# 12 volt dc motor and PWM

1. May 2, 2009

### ccd2004

Hello all.
First off, I am a total newbie and need some help in getting my "project" up and running.

Here goes, I'm trying to get a dolly (weighing around 50lbs. or so) to move at a fairly slow constant speed.
I'm thinking my best option is to find a 12 volt DC motor along w/a speed control (PWM) that is capable of achieving such awesomeness.

I've done some research and I see there are millions of dc motors to choose from along w/ a handful of PWM's. How can I tell if the power supply (12 volt marine battery), motor, and PWM will all work? Is it possible to fry the motor or PWM due to the Amperage coming out of the battery? (is that a stupid question?) How big of motor would I need? I know speed isn't a issue but I need something w/ a lot of torque.

Basically, I have an idea of what I need to do but am worried that if I get the wrong components I'll fry one thing or the other or myself. If you or someone you know has experience w/ this or a part list that'd be good for me I'd be grateful.

Thanks so much for your help.

-CD

2. May 2, 2009

### vk6kro

You probably need a geared motor controlled by a PWM.

Elderly folk drive around on little electric mobility scooters, "gophers".

These have all the electronics and motors and wheels you would need.
If you could pick up one of those cheaply and remount the bits, including the very nice battery these things use, you would have a chance of making this a practical project.

New ones are probably expensive but second hand ones might go cheaply.
I had a look on EBay but couldn't see any cheap ones.You'd need one in your area, though as shipping would be expensive.

Or you could just buy up on the important parts.

3. May 2, 2009

### ccd2004

Hi there Vk,

Thanks for the scooter suggestion. I did think of that as a solution and haven't totally ruled it out yet. The only problem is the price of those things. I think it'd be cheaper if I were to "part" it out and wire it all up that way.

4. May 2, 2009

### vk6kro

Yes. New ones cost $3000 or so. They are beautifully constructed though. They have motors in the back wheels and a great control box. I saw some for about$500 second hand. They would normally be sold when the owner moved into a nursing home so they might be looking for as much cash as possible.

Anyway, if you got the model number of one you could ring up and ask how much a set of back wheels and motors would cost. I think they have two motors.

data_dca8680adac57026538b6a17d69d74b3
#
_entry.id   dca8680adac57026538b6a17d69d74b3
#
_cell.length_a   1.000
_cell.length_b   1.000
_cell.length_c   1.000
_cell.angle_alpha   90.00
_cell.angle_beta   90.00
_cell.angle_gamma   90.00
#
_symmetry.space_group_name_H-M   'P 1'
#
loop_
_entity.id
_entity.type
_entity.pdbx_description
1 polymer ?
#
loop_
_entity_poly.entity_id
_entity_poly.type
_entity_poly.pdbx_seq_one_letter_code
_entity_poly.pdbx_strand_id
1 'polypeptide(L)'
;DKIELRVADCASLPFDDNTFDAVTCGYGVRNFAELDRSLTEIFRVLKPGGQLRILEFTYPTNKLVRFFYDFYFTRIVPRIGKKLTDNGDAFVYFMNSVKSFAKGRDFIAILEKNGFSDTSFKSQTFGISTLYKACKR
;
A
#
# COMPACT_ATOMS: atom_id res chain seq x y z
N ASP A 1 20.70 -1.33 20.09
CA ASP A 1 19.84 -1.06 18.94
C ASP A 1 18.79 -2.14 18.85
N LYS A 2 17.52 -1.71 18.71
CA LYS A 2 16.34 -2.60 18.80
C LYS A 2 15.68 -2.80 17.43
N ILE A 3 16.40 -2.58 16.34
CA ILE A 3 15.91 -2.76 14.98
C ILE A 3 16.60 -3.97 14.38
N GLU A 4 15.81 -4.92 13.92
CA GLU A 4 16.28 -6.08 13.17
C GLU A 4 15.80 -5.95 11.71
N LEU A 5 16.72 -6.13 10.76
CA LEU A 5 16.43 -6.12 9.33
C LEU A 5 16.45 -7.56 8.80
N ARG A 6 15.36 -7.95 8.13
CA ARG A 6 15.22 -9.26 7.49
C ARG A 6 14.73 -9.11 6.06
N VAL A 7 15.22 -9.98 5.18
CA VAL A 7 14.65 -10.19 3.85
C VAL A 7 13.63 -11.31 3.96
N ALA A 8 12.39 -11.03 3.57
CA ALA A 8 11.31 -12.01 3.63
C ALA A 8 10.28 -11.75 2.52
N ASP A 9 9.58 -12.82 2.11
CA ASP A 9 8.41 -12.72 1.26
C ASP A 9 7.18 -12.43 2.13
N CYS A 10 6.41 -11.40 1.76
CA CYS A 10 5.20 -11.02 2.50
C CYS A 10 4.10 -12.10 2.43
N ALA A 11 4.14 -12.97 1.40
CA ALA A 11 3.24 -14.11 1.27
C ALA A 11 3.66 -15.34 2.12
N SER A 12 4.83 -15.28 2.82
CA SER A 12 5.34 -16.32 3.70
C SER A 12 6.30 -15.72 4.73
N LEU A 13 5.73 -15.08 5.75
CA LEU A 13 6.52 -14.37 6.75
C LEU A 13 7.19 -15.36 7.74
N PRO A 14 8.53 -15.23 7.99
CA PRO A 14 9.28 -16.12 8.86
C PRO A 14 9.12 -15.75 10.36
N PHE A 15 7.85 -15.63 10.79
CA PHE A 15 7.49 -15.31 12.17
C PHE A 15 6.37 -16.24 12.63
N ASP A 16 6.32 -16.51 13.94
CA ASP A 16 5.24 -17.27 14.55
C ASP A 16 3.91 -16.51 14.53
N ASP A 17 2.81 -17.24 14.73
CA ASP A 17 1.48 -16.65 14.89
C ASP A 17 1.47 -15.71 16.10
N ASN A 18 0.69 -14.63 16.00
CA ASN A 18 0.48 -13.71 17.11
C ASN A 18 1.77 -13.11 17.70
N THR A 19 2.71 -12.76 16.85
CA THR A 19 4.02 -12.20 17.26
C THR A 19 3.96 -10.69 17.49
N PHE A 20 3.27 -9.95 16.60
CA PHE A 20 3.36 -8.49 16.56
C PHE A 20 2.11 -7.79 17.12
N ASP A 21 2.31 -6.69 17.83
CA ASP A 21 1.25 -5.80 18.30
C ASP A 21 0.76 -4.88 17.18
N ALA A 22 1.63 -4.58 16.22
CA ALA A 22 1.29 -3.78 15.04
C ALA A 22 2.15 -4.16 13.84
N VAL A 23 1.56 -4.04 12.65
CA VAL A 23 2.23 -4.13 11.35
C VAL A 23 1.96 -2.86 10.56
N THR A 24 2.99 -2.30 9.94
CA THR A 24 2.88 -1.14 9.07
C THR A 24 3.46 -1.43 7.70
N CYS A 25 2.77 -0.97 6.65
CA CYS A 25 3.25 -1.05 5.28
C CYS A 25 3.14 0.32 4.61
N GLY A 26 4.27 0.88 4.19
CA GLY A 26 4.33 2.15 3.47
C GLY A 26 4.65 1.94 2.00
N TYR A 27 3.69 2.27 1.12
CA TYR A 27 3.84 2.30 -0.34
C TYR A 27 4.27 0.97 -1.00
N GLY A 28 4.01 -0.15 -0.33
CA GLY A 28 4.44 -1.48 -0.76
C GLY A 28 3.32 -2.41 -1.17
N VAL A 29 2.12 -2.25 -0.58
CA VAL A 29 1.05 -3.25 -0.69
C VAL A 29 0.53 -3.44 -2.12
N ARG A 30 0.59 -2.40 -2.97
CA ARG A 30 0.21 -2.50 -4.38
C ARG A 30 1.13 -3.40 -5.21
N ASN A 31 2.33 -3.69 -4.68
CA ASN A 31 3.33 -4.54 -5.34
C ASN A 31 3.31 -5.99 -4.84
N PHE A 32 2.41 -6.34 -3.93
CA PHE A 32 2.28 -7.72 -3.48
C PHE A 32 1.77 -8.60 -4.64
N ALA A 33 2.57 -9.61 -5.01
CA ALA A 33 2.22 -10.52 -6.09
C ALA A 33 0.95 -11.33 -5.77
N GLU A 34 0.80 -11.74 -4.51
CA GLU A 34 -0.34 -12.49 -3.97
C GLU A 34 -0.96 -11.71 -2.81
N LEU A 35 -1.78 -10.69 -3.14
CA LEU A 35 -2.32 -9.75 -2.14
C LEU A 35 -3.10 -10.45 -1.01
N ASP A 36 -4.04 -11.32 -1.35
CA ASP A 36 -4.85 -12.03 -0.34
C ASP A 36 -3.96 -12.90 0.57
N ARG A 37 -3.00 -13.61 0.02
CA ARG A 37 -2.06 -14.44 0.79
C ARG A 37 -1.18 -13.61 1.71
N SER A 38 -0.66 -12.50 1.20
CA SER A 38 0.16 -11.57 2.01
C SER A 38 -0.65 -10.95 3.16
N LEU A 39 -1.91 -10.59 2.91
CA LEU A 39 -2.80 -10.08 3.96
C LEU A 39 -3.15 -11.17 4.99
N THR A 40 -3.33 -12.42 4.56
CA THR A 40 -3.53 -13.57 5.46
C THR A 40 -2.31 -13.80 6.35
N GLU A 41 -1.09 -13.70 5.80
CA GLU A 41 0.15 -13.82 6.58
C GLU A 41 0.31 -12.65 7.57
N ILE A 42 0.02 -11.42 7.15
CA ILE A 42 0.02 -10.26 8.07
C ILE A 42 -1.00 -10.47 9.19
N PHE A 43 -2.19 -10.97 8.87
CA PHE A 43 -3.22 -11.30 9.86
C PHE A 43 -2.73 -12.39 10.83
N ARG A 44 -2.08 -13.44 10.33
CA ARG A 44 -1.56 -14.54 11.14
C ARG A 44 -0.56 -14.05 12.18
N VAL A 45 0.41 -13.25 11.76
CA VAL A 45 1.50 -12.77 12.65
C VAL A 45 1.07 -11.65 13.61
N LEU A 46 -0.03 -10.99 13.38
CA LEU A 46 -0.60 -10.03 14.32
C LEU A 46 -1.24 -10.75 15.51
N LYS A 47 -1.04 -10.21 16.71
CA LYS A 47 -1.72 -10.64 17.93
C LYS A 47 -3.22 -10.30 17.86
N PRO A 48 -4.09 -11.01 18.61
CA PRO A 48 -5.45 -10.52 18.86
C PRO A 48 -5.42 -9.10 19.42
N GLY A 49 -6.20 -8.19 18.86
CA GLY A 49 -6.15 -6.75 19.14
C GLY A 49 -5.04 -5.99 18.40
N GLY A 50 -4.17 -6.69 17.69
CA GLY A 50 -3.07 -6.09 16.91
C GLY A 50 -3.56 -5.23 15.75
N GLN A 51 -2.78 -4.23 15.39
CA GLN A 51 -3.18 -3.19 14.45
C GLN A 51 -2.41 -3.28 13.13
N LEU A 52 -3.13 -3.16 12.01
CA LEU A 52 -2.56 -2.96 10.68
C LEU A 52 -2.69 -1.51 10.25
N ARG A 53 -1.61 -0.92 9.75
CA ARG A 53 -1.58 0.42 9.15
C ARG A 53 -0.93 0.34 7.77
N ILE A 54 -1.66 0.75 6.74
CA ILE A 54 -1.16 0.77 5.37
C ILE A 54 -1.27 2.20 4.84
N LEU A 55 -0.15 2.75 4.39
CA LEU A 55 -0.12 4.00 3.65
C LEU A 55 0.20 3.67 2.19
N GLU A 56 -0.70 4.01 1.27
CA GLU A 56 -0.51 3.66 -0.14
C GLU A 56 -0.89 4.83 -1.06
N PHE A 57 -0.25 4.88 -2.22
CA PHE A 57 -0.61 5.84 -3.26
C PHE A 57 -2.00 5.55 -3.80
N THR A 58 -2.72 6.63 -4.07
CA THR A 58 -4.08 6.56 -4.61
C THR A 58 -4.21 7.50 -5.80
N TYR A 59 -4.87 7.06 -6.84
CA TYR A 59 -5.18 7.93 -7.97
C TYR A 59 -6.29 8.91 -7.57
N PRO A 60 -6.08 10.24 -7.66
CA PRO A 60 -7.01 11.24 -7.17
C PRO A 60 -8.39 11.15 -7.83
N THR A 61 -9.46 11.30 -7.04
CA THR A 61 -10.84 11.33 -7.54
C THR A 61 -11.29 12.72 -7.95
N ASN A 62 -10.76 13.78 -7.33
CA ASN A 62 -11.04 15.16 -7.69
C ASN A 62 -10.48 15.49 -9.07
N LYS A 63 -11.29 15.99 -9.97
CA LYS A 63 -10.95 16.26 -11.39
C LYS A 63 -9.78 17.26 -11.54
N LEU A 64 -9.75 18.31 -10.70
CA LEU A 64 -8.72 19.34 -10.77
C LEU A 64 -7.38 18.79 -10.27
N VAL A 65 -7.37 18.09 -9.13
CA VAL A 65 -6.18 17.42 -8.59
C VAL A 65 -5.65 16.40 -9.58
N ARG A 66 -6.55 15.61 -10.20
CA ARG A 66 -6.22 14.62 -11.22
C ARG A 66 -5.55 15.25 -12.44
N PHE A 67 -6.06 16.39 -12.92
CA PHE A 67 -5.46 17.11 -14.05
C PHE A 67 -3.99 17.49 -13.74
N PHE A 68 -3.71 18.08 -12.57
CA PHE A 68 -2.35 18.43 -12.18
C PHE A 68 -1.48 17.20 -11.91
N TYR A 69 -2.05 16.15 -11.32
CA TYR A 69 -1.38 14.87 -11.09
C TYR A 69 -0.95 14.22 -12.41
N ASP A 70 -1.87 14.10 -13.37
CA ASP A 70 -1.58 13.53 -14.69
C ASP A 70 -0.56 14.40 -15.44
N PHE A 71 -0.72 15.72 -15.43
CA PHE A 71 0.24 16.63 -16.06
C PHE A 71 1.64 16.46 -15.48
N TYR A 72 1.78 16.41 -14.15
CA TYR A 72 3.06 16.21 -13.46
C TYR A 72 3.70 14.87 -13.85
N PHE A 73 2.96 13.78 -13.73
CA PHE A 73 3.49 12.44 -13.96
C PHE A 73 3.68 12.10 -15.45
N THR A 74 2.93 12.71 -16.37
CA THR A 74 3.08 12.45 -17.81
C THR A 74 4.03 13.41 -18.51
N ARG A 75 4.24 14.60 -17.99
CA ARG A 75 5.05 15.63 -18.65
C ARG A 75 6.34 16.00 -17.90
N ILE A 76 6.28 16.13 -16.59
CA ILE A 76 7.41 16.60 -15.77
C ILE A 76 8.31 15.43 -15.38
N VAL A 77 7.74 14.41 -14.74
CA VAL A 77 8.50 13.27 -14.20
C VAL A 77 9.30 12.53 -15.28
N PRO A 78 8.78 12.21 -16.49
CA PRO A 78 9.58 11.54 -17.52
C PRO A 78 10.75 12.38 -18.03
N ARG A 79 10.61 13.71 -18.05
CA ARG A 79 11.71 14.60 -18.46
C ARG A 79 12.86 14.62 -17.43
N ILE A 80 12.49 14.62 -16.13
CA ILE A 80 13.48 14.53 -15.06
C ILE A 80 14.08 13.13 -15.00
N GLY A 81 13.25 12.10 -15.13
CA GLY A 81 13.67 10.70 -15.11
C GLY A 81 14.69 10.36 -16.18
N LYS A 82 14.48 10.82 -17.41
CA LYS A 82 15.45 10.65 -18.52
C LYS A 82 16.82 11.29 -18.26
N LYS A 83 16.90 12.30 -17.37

That has to be a lot cheaper than a new one anyway.

5. May 2, 2009

### RonL

Not sure just how much torque you need, but this might be close for a start. The 280 RPM will need to be geared down more, which can be done with pulleys and belts.

Look under both electrical, and power transmission, there is a lot to chose from. I have ordered lots of things from these people, and have had no problems or disappointments.
Ron

https://www.surpluscenter.com/item.asp?UID=2009050210082290&catname=electric&item=5-1623

6. May 2, 2009

### ccd2004

That motor looks like it would probably work but I'm curious at what type of PWM I'd need.

Do I have to match up the AMP's? Again I'm quite new to figuring out amps, volts etc. and don't want to mess anything up.

7. May 2, 2009

### Bob S

A good mobility scooter comes with a) 24 volt battery b) motor and gearing c) a forward/reverse PWM speed control c) can move 250 pounds at 5 mph d) cost about \$800
go to
http://www.spinlife.com/Pride-Go-Go-Ultra-X-3-Wheel-Travel-Scooter/spec.cfm?productID=79592

8. May 2, 2009

### ccd2004

Last edited by a moderator: Apr 24, 2017
9. May 2, 2009

### vk6kro

Would something like this work?

http://cgi.ebay.com/DC-HIGH-TORQUE-G...DLVI%26ps%3D54 [Broken]

Possibly not. That is a 24 volt 0.2A motor or about 4.8 watts.

Apart from maybe not having enough power to work, you would need to know what happens to the gears when you stop the Dolly. If it is a worm gear and you try to stop a heavy load by cutting the power to the motor, the gears can be stripped of teeth after you do it a few times.

The scooters probably have a slipping clutch arrangement to cope with these destructive forces.

Last edited by a moderator: May 4, 2017
10. May 3, 2009

### ccd2004

Thanks Vk,
I didn't even realize that the teeth could get stripped.
Perhaps using the type of motor used in a scooter wired up to the PWM (if I can't find the entire scooter assembly).